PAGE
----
The life of a freelance designer is rewarding. You make your own hours, choose your clients, and have the kind of autonomy most people dream about.
But it’s not all roses and champagne. The myth of the freelancer working with their brand new MacBook Pro on a beach in peru is…well…a myth. You might have long droughts without work, or a spat of difficult clients.
One of the best ways to balance the freelance lifestyle is to build relationships with design agencies. If they like you, they can provide a steadier stream of projects.
If you like them, you can let their account people deal with the end client, while you develop a relationship with the art director.
What do agencies look for when hiring freelancers?
We talked to design agency Impress Printing and Graphics to find out the 5 things they look for when hiring freelancers.
It’s obvious, but creativity may also be the single most important quality for a freelancers. It’s the one you absolutely have to nail.
For most agencies, creativity means going beyond technical skills and producing wholly original work. It’s taking the tools of the trade and using them in a way that expresses your style and meets with a specific goal.
Start with a creative resume design, and carry the theme through to your portfolio. And of course, put only the best stuff in your portfolio. Don’t fall into the trap of putting every piece you’ve ever made in there. It’s not about showing 20 decent pieces, it’s about showing 5 great pieces
“Agencies want to know they can trust a freelancer” says Wendy, art director of print at Impress. “We want to make sure that your work is good the first time, and that we don’t need to spend valuable time coaching you through the workings of the marketing world.”
And that’s where experience is an asset. If you can show that you’ve worked successfully with a few clients over longer periods of time, it shows you’re reliable. Companies might take a chance on a fresh freelancer, but if it’s an important project, or if they just have exacting standards, they’ll almost always go for the experienced veteran.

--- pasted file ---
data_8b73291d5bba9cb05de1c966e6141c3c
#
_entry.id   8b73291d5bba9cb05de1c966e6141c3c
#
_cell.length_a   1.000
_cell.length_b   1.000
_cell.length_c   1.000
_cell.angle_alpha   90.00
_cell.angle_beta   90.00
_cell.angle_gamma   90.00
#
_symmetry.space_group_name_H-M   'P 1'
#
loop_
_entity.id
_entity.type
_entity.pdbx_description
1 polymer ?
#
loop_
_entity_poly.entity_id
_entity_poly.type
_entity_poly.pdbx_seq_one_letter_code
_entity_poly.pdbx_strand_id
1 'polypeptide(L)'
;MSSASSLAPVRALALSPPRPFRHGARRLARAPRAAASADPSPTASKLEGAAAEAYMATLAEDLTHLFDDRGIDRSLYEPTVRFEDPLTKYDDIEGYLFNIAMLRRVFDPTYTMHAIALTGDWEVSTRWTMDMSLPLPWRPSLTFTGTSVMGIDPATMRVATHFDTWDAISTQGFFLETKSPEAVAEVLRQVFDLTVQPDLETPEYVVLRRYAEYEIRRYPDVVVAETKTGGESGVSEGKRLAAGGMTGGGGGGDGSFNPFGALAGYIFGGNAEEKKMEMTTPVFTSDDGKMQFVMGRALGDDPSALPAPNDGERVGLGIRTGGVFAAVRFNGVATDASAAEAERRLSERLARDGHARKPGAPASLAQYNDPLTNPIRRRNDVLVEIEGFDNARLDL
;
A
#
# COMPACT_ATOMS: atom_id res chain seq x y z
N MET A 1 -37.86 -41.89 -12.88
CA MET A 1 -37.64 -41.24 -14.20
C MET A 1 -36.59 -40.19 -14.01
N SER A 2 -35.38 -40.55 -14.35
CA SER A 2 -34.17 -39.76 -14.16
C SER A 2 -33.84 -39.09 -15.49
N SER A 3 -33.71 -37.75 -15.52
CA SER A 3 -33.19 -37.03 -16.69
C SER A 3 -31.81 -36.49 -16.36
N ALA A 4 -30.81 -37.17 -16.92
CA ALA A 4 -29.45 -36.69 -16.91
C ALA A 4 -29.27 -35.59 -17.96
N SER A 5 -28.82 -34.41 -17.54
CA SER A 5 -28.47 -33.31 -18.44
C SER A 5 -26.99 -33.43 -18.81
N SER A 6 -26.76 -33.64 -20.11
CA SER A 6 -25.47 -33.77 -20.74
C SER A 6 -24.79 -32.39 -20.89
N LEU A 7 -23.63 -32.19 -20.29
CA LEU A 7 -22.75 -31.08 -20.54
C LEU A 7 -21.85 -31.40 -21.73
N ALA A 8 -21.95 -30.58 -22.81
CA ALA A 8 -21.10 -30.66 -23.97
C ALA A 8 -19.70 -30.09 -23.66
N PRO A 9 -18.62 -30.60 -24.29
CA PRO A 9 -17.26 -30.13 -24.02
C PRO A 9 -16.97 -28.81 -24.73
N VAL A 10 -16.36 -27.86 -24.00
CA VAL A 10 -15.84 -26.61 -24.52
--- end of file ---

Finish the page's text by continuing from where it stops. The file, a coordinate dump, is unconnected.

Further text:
The best way to build your experience is to take on enough different jobs to build your portfolio without sacrificing the quality of your work.
Part-time freelancers should be especially wary of overbooking themselves. No matter how skilled you are, you need time to get work done.
Rush jobs show a lack of professionalism, and might force an agency to start to start from scratch, and missing deadlines can be even worse. Be prepared to prove you have the time to do the work, and show your dedication to finishing a project on schedule.
Another no brainer, but maybe not how you think.
Agencies have to be able to afford you – that’s no secret. But an agency is looking for all around value. If you’re dirt cheap and the work is blah, it won’t matter if you do the work for free. The best paid freelancers offer more than good work. They offer good work, on time, and with a positive attitude.
In short charge what you’re worth, and be prepared to tell an agency (politely, of course) why you’re worth the price. And be prepared to negotiate. It’s a skill just like anything else.
This is two-fold. First, agencies expect you to be available. They expect that you’ll pick up the phone, answer emails, and maybe even be available over chat.
Provide lines of communication and assure that you’ll respond to calls and messages quickly. If you’re close to the agency, stop by. A face to face can make a lot of things smoother. Above all, know that employers get very, very frustrated when freelancers are suddenly incommunicado. If you’re busy, let them know, and give them an anticipated time frame for when you can be back in touch.
Second, it’s an added bonus when a freelancer is a skilled communicator. Someone who can resolve conflict, take good direction, and speak up when they have something to say.